Today, I’d like to focus on the writers who choose to self-publish. Far be it from me to be seen as some sort of expert on the subject, since not only I haven’t published a novel-length work. I’m only investigating options and always keep in mind that someone else may be interested. Because I know some of you may find it useful, or may have something to add or correct, I feel it’s best to provide reference to other people’s views and knowledge who are more experienced than me, and maybe even from some of you. Always keep in mind that everyone’s path to publication is different, so don’t take anyone’s opinion to heart. Research before you do anything.
*Chris leans forward, narrows an eye, and beckons you closer as if in conspiracy – If you’ve self published in the past, that means you’re an expert in the field compared to me, so please share your experiences and wisdom with the rest of us who stumble in the dark, ‘kay?*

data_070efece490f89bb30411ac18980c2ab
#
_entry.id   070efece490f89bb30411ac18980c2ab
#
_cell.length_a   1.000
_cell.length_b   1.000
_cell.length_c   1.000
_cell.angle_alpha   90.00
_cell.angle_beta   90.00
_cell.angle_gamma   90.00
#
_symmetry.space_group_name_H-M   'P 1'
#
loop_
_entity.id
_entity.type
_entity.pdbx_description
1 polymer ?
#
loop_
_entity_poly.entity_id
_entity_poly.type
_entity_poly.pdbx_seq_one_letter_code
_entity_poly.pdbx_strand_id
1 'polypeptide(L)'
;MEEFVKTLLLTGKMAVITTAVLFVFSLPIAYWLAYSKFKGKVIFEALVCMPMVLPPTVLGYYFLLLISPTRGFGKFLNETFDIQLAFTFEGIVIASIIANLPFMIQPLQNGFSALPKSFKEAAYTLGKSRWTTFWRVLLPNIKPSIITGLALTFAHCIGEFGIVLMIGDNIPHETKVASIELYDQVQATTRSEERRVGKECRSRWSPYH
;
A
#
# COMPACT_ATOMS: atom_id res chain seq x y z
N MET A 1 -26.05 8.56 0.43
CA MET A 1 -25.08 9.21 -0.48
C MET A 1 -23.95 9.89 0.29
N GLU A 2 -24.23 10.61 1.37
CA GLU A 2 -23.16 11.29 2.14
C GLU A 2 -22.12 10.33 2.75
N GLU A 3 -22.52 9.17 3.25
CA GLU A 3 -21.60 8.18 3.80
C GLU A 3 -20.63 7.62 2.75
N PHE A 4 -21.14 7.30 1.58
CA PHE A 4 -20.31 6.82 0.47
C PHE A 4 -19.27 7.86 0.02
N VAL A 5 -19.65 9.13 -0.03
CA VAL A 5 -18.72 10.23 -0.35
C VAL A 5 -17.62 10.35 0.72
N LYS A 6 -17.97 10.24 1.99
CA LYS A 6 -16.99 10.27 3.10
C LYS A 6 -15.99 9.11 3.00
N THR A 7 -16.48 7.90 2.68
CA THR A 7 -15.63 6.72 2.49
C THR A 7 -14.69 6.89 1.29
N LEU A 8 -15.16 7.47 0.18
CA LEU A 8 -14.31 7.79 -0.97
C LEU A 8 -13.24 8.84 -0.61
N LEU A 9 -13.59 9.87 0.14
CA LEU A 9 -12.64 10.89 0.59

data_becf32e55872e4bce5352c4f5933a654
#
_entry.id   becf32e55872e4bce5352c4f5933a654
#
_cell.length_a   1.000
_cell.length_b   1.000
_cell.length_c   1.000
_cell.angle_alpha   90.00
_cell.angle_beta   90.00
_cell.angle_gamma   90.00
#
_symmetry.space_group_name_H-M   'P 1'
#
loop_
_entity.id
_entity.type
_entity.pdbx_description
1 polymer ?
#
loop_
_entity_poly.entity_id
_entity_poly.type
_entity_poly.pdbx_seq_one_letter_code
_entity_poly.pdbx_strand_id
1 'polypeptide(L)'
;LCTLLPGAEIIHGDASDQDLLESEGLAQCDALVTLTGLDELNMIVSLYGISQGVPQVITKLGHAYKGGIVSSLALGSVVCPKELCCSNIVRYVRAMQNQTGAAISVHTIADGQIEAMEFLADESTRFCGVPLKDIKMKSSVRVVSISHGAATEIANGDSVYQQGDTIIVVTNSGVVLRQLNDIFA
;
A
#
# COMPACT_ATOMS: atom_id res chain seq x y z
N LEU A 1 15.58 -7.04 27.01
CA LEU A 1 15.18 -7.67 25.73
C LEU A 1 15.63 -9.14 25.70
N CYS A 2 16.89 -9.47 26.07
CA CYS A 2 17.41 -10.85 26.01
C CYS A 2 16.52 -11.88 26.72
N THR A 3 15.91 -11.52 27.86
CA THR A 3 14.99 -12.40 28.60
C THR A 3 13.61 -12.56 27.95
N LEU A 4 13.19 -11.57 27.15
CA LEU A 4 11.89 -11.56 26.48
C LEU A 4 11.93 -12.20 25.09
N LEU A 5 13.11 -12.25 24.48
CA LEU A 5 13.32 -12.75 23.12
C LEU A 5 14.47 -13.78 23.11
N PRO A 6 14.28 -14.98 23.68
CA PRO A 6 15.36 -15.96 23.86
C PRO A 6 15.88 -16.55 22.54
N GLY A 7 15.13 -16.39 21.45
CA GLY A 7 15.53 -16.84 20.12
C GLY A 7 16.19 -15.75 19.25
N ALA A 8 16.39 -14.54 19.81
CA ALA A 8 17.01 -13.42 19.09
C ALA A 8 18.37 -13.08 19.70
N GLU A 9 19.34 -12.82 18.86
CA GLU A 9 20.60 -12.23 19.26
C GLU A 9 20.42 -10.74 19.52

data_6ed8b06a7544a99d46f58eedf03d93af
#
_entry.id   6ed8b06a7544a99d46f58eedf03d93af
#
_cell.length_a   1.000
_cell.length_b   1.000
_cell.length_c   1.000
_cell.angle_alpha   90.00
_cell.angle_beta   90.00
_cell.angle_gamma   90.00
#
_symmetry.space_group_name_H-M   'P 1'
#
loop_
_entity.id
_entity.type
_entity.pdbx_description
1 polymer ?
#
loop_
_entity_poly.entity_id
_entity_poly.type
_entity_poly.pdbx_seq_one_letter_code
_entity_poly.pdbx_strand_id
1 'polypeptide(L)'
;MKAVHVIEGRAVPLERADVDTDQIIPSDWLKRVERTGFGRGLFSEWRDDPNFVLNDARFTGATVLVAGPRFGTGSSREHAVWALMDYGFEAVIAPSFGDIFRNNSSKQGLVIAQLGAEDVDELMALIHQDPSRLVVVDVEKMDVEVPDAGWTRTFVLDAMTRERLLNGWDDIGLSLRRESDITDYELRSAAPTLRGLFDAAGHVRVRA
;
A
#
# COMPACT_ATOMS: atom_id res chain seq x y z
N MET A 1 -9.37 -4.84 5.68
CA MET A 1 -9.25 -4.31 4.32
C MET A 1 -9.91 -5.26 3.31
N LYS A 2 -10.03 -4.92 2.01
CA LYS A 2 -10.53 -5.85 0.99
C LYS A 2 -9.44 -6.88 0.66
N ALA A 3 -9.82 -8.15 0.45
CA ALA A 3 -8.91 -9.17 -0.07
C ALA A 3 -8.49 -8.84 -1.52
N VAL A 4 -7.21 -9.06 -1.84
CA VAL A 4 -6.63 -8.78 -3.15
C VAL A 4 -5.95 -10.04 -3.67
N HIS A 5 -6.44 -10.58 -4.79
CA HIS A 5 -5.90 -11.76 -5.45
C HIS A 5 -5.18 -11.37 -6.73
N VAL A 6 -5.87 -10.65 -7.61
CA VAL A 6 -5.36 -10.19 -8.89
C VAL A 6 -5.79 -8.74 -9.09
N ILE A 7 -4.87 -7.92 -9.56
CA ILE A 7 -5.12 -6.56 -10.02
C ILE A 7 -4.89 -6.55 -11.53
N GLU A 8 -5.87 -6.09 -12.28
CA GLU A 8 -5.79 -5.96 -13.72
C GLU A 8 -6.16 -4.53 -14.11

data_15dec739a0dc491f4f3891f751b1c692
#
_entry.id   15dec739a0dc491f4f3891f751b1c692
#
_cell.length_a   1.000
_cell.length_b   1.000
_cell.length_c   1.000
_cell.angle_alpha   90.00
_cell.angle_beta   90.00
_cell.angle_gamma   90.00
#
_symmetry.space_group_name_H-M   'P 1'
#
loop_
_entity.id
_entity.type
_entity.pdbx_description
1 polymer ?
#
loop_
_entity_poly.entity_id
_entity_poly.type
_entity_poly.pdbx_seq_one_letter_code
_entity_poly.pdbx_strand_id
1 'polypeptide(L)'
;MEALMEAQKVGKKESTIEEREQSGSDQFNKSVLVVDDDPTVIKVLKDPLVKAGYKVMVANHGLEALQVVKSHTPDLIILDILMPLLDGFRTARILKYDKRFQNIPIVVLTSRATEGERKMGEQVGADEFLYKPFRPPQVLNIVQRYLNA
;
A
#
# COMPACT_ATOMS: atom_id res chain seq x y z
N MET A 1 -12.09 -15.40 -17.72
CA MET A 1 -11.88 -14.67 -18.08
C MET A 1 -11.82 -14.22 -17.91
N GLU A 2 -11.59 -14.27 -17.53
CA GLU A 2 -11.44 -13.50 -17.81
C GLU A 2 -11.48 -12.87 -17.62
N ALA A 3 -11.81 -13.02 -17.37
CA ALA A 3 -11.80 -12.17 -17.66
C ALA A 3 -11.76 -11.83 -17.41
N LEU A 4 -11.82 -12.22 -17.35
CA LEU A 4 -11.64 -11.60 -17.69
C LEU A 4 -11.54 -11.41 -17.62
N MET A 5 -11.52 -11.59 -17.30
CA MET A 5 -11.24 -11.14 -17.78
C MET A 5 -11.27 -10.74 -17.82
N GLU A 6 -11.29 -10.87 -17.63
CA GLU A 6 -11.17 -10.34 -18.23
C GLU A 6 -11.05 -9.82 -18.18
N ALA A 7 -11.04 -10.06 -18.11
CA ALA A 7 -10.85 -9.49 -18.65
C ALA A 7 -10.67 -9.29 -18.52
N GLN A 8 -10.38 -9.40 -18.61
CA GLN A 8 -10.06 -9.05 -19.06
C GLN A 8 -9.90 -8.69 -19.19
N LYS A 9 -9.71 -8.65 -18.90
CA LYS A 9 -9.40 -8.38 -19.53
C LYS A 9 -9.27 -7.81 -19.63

As it turns out, self-publishing is not all about you, the writer, doing all the work and making all the decisions a publisher should make, like typesetting, formatting etc. There are companies out there who do the job for you. Whether you opt to go for that or not – that’s a totally different decision, one that’s up to you – the following questions found on Ryan Lanz’s blog might prove helpful in making the right choice when it comes to self-publishing companies.
The following is an update of a post I wrote for Joel Friedlander’s ever-helpful blog at TheBookDesigner.com.
On the path to self-publishing, your first decision will be whether to:
- Engage a self-publishing service company (SPSC) to do everything from editing to distribution. Some SPSCs are BookLocker, Mill City Press, Outskirts Press, and Dog Ear Press.
- Do it yourself (DIY) by hiring editors, designers, and other freelancers and uploading your finished, formatted cover and manuscript to POD providers such as CreateSpace and IngramSpark and ebook distributors such as KDP and Smashwords.
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